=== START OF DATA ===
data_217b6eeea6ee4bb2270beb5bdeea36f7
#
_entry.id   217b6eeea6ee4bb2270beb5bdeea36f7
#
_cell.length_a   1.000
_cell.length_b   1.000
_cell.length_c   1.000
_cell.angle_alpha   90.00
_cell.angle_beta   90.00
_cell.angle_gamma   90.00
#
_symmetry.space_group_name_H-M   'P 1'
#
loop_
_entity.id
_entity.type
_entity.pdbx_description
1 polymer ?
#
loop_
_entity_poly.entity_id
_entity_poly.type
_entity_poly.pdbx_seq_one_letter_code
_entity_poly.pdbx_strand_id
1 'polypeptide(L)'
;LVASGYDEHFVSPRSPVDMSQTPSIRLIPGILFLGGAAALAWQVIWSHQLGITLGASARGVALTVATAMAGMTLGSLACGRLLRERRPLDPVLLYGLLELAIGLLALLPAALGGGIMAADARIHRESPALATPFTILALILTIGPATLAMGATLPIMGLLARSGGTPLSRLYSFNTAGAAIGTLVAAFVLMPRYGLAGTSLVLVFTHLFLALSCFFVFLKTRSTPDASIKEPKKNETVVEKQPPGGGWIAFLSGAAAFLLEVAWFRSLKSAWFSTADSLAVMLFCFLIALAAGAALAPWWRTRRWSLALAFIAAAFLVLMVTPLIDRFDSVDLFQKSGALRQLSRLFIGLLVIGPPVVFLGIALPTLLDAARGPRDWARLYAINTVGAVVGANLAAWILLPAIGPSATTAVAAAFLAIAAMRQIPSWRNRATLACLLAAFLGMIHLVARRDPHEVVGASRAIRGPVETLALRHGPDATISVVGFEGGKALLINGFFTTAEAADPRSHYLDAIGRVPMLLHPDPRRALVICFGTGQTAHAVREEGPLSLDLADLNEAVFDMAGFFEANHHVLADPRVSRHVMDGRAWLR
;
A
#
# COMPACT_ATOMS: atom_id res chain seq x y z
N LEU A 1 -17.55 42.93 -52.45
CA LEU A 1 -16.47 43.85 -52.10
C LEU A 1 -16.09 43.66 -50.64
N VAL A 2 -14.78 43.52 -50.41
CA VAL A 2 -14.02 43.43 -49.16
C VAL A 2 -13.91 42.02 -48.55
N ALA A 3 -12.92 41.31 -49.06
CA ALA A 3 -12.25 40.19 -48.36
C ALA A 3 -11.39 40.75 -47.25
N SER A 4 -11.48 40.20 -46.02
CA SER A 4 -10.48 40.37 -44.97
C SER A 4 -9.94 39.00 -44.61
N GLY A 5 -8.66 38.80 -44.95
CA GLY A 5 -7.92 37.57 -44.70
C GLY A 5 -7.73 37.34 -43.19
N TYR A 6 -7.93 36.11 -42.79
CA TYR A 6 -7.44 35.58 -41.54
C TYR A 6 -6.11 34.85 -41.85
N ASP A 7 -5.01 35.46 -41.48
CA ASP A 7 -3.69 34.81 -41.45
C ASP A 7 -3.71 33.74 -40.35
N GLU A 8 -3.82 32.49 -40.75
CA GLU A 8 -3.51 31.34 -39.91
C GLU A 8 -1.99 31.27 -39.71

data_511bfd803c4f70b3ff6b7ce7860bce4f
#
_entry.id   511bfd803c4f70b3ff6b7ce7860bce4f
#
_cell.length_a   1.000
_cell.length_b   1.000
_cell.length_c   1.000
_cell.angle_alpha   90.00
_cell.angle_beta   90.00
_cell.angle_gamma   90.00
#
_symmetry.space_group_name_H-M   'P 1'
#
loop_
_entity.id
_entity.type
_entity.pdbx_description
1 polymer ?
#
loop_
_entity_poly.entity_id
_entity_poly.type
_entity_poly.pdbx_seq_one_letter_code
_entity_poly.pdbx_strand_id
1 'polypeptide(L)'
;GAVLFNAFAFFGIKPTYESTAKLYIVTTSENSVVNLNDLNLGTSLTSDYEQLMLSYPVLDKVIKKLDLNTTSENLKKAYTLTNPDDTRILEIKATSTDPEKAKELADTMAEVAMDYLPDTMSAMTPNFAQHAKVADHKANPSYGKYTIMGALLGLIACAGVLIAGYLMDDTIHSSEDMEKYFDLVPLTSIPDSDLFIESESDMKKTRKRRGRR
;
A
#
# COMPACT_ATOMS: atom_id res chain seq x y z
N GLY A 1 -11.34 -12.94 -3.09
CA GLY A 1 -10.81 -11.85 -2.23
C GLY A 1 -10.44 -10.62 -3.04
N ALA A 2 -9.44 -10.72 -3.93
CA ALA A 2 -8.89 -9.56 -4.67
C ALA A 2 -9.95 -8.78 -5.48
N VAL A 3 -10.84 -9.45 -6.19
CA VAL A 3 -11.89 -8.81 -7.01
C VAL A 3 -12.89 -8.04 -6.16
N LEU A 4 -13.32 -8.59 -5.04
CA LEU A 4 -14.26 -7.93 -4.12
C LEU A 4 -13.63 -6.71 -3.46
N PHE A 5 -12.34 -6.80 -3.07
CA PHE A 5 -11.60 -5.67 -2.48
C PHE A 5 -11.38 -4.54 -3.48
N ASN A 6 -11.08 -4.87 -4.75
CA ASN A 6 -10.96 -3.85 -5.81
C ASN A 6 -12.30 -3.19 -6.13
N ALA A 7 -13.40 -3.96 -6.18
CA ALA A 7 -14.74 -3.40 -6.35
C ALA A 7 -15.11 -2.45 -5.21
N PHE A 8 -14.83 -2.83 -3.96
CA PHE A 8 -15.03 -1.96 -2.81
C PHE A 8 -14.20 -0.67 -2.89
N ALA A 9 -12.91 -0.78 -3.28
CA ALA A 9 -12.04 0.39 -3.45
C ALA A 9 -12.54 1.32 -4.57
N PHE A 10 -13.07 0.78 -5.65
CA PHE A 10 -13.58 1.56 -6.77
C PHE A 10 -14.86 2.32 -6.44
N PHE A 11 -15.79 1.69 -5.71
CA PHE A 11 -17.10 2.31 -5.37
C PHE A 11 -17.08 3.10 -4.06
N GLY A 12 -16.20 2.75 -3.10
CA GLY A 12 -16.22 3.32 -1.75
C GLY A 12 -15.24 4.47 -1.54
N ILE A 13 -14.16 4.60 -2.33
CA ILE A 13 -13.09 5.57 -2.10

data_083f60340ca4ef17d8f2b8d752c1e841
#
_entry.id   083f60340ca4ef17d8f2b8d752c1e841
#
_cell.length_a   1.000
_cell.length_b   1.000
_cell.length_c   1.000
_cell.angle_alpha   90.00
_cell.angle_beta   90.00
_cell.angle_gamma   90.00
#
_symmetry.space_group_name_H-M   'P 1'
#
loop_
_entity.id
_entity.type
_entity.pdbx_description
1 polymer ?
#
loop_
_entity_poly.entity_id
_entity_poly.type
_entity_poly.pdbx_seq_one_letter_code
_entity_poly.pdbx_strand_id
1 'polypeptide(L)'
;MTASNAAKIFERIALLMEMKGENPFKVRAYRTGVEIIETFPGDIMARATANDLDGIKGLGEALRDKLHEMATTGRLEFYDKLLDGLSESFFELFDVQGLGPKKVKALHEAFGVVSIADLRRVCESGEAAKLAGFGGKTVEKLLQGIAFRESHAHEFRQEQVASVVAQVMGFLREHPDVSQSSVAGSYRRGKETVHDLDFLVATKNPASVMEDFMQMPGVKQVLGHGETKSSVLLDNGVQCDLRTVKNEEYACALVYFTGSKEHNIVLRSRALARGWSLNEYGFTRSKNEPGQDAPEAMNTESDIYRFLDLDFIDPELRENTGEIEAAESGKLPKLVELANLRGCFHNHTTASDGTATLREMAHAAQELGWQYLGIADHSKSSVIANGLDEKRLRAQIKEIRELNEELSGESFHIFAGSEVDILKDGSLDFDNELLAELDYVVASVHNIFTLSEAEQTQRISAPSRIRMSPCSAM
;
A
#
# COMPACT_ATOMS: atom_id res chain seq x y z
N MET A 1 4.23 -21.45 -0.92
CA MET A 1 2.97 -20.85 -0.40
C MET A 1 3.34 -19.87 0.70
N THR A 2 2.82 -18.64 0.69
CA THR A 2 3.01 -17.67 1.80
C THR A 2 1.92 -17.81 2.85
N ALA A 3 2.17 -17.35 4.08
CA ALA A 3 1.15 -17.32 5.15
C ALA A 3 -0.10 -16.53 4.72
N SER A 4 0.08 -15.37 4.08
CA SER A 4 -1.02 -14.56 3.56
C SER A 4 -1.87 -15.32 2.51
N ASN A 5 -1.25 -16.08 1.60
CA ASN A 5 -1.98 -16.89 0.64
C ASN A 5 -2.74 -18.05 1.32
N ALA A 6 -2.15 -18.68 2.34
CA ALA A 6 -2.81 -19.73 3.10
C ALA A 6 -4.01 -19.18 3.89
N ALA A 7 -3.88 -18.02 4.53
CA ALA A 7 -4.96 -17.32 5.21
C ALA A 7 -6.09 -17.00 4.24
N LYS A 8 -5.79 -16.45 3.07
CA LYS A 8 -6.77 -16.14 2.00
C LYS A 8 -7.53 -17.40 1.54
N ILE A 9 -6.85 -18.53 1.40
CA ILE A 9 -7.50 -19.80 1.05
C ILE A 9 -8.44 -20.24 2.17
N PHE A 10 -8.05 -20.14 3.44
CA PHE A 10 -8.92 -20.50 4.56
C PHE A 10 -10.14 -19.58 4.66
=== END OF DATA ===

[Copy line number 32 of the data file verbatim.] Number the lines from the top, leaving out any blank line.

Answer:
CA LEU A 1 -16.47 43.85 -52.10